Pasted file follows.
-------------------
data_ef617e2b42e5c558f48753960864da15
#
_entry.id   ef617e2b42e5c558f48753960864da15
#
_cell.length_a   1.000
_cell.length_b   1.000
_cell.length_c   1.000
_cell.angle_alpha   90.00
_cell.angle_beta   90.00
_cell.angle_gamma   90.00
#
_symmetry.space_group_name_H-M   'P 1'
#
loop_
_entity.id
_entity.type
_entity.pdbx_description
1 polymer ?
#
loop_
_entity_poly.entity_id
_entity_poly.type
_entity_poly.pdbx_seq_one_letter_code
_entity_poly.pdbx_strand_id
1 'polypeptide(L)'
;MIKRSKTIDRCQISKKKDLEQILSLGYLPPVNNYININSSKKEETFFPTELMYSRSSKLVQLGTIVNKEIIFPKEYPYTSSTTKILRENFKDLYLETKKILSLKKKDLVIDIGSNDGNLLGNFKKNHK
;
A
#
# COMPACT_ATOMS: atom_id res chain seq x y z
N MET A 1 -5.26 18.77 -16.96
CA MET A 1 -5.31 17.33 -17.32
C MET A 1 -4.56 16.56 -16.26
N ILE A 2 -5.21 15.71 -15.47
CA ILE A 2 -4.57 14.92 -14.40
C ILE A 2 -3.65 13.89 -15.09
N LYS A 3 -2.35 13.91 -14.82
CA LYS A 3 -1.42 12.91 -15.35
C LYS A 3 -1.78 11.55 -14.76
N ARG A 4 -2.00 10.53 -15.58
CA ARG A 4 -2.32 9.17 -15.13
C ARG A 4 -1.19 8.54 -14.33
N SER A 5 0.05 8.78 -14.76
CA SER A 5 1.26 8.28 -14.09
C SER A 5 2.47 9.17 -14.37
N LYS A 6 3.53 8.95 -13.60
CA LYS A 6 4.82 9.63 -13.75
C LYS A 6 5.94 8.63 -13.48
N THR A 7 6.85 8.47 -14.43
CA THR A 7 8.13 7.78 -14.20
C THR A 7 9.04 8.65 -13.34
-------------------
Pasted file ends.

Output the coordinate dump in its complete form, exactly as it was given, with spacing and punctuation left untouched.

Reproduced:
data_ef617e2b42e5c558f48753960864da15
#
_entry.id   ef617e2b42e5c558f48753960864da15
#
_cell.length_a   1.000
_cell.length_b   1.000
_cell.length_c   1.000
_cell.angle_alpha   90.00
_cell.angle_beta   90.00
_cell.angle_gamma   90.00
#
_symmetry.space_group_name_H-M   'P 1'
#
loop_
_entity.id
_entity.type
_entity.pdbx_description
1 polymer ?
#
loop_
_entity_poly.entity_id
_entity_poly.type
_entity_poly.pdbx_seq_one_letter_code
_entity_poly.pdbx_strand_id
1 'polypeptide(L)'
;MIKRSKTIDRCQISKKKDLEQILSLGYLPPVNNYININSSKKEETFFPTELMYSRSSKLVQLGTIVNKEIIFPKEYPYTSSTTKILRENFKDLYLETKKILSLKKKDLVIDIGSNDGNLLGNFKKNHK
;
A
#
# COMPACT_ATOMS: atom_id res chain seq x y z
N MET A 1 -5.26 18.77 -16.96
CA MET A 1 -5.31 17.33 -17.32
C MET A 1 -4.56 16.56 -16.26
N ILE A 2 -5.21 15.71 -15.47
CA ILE A 2 -4.57 14.92 -14.40
C ILE A 2 -3.65 13.89 -15.09
N LYS A 3 -2.35 13.91 -14.82
CA LYS A 3 -1.42 12.91 -15.35
C LYS A 3 -1.78 11.55 -14.76
N ARG A 4 -2.00 10.53 -15.58
CA ARG A 4 -2.32 9.17 -15.13
C ARG A 4 -1.19 8.54 -14.33
N SER A 5 0.05 8.78 -14.76
CA SER A 5 1.26 8.28 -14.09
C SER A 5 2.47 9.17 -14.37
N LYS A 6 3.53 8.95 -13.60
CA LYS A 6 4.82 9.63 -13.75
C LYS A 6 5.94 8.63 -13.48
N THR A 7 6.85 8.47 -14.43
CA THR A 7 8.13 7.78 -14.20
C THR A 7 9.04 8.65 -13.34